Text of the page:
Diabetes reversed in mice, all naturally
WASHINGTON U.-ST. LOUIS (US) — People may one day be able to take a naturally produced compound much like a daily vitamin to treat or even prevent Type 2 diabetes, according to new research.
Using nicotinamide mononucleotide, or NMN—a compound the body makes naturally—researchers have restored normal blood sugar metabolism in diabetic mice. NMN plays a vital role in how cells use energy.
“After giving NMN, glucose tolerance goes completely back to normal in female diabetic mice,” says Shin-ichiro Imai, associate professor of developmental biology at Washington University in St. Louis. “In males, we see a milder effect compared to females, but we still see an effect. These are really remarkable results. NMN improves diabetic symptoms, at least in mice.”
The research, reported online in Cell Metabolism, holds promise for people because the mechanisms that NMN influences are largely the same in mice and humans.
“But whether this mechanism is equally compromised in human patients with type 2 diabetes is something we have to check,” Imai says. “We have plans to do this in the very near future.”
All cells in the body make NMN in a chain of reactions leading to production of NAD, a vital molecule that harvests energy from nutrients and puts it into a form cells can use. Among other things, NAD activates a protein called SIRT1 that has been shown to promote healthy metabolism throughout the body, from the pancreas to the liver to muscle and fat tissue.
Aging and eating a high-fat diet reduce production of NMN, slowing the body’s production of NAD and leading to abnormal metabolic conditions such as diabetes.
NAD can’t be given to the mice directly because of toxic effects, but after administering NMN, levels of NAD rise and the diabetic mice show dramatically improved responses to glucose. In some cases, they return to normal.
“I’m very excited to see these results because the effect of NMN is much bigger than other known compounds or chemicals,” says postdoctoral research associate and first author Jun Yoshino. “Plus, the fact that the body naturally makes NMN is promising for translating these findings into humans.”
Young, healthy mice on a high-fat diet developed diabetes in six months or less—and NAD levels were reduced. But after administering NMN, levels of NAD increased and the female mice had normal results in glucose tolerance tests—a measure of how well the body moves glucose from the blood to the organs and tissues for use.
Glucose tolerance was also improved after male diabetic mice received NMN but did not quite return to normal.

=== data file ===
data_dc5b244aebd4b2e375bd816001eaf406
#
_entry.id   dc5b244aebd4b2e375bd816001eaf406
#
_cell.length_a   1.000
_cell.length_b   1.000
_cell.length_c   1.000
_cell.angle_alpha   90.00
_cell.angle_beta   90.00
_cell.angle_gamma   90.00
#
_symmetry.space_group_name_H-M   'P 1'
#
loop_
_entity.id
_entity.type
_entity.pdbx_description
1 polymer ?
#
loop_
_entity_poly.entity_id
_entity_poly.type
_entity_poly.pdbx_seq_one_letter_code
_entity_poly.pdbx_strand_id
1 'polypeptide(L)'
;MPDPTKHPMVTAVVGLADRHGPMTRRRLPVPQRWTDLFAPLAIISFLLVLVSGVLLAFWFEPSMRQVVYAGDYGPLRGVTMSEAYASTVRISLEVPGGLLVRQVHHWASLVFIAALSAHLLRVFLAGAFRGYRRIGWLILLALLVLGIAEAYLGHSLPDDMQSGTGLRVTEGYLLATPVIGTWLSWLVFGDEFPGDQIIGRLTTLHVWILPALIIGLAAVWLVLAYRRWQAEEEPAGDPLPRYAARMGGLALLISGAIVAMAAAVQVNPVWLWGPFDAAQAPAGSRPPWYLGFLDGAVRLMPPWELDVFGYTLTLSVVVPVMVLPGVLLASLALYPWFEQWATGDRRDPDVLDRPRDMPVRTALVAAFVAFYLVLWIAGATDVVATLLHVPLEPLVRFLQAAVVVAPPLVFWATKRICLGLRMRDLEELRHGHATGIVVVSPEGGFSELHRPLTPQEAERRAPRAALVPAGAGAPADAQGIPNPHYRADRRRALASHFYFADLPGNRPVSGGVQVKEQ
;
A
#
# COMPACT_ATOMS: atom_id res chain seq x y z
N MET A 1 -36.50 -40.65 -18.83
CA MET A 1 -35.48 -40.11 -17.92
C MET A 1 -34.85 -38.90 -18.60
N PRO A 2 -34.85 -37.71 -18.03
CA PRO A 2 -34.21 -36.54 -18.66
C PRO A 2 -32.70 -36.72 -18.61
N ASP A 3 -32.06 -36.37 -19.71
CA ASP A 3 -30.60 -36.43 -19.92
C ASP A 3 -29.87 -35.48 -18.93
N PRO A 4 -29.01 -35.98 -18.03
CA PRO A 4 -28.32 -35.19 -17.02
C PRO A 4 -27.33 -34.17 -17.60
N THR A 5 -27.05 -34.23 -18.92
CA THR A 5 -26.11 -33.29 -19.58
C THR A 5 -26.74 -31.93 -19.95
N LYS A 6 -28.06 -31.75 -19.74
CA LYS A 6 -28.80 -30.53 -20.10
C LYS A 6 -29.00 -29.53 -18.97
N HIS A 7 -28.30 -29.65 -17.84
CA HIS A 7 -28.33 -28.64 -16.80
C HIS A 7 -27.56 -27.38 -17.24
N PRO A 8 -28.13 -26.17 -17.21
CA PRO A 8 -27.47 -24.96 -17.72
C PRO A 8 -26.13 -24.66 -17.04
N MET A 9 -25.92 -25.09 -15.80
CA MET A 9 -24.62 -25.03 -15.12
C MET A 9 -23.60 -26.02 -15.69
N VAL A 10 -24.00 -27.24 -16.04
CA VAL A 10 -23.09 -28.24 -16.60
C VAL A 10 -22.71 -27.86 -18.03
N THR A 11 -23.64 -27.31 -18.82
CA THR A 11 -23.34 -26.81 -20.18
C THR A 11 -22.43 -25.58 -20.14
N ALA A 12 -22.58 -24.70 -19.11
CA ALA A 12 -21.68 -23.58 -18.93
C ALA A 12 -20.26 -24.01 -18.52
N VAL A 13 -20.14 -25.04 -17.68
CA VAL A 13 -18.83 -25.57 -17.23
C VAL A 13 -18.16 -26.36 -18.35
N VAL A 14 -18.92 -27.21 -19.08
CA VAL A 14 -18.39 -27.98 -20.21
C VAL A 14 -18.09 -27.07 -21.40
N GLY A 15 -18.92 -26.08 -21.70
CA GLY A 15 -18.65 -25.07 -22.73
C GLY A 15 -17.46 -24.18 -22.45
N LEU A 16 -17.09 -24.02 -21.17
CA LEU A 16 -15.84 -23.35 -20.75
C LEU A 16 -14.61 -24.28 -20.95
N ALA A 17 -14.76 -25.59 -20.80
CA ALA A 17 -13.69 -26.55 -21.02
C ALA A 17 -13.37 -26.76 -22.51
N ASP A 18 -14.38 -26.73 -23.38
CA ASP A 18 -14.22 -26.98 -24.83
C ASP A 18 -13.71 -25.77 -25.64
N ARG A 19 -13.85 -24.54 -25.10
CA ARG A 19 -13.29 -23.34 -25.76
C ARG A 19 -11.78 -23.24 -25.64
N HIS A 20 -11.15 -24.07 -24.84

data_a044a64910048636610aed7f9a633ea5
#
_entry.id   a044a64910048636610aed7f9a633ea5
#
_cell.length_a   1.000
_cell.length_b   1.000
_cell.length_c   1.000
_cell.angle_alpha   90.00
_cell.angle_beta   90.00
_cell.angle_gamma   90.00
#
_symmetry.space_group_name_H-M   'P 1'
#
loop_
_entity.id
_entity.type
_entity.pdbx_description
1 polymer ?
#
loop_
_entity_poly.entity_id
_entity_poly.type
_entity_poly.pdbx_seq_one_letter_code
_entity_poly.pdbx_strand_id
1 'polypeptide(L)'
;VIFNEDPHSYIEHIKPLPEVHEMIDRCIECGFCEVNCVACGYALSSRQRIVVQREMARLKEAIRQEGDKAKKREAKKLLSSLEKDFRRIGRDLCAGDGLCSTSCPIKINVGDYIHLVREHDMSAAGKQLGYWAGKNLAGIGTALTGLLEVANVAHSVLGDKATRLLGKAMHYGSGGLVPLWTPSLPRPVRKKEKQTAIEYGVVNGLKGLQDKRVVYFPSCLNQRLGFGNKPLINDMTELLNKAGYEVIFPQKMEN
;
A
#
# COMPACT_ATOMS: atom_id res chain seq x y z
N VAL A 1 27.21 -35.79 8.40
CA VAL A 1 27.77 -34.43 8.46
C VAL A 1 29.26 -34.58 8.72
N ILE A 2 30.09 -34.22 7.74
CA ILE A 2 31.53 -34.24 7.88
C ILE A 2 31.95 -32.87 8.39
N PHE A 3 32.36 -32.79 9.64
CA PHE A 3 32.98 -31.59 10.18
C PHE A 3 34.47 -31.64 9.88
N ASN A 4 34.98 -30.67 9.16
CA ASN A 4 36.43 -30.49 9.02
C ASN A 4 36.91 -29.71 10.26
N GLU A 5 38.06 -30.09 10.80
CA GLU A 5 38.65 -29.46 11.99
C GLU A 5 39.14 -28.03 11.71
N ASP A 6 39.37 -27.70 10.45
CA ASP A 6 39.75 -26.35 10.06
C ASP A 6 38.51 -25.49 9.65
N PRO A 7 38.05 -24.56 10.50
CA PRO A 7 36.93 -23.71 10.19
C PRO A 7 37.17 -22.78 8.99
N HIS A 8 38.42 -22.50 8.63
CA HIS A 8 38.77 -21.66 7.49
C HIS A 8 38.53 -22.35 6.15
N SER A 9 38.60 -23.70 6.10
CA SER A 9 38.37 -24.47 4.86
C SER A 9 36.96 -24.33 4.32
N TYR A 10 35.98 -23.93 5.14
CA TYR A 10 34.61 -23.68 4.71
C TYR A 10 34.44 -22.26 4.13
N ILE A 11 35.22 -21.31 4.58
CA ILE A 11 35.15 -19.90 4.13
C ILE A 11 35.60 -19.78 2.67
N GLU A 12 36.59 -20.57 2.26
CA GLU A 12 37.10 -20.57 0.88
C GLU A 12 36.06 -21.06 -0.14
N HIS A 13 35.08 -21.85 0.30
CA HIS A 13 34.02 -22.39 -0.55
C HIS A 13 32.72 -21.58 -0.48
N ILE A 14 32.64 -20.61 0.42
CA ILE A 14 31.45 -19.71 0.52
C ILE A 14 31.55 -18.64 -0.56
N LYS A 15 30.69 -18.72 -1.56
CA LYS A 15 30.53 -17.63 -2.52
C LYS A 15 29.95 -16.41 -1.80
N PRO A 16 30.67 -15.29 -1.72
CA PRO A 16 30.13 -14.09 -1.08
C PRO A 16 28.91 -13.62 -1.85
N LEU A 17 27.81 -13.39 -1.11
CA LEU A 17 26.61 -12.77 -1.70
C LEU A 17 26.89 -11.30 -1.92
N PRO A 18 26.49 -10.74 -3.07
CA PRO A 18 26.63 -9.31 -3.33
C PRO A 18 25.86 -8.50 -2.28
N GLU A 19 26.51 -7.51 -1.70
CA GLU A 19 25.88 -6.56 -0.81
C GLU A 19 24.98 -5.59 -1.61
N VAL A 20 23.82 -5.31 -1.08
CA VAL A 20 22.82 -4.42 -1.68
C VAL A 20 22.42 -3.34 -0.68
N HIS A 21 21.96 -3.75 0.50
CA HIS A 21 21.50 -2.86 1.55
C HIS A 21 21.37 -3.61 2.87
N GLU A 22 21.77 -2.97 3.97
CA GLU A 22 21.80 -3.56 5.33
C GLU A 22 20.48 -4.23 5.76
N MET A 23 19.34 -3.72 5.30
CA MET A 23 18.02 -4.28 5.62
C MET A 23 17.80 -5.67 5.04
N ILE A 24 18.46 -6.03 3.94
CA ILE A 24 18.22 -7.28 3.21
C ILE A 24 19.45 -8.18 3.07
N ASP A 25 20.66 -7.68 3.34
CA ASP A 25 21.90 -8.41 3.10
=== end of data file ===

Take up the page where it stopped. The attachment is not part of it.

The researchers are interested in learning more about these differences between male and female mice.
“We don’t have a clear answer, but we are speculating that sex hormones, such as estrogen, may be important downstream for NAD synthesis,” Yoshino says.
In older mice, they observed that about 15 percent of healthy males fed a normal diet developed diabetes. “When we injected these older diabetic mice with NMN, they had improved glucose tolerance, even after one injection,” says Kathryn F. Mills, research lab supervisor and an equally contributing first author of the study.
“We also injected older healthy mice and found that they weren’t adversely affected. It’s good to know that even if the mice are not diabetic, giving NMN is not going to hurt them.”
Few studies have examined normal mice that naturally develop diabetes as a simple result of aging because the experiments take so long. In an interesting twist, few elderly female mice developed diabetes at all. But after switching to a high fat diet, older female mice quickly developed severe diabetes.
“Again, when we injected these females with NMN, we came up with a completely normal glucose tolerance curve,” Mills says. “We can also see that the NMN has completely reversed and normalized the levels of cholesterol, triglycerides, and free fatty acids.”
Though the mice received NMN by injection in the study, Imai’s group is now conducting a long-term study of diabetic mice that get NMN dissolved in their drinking water—a first step toward a possible “nutriceutical” that people could take almost like a vitamin to treat or even prevent type 2 diabetes, Imai says.
“Once we can get a grade of NMN that humans can take, we would really like to launch a pilot human study.”
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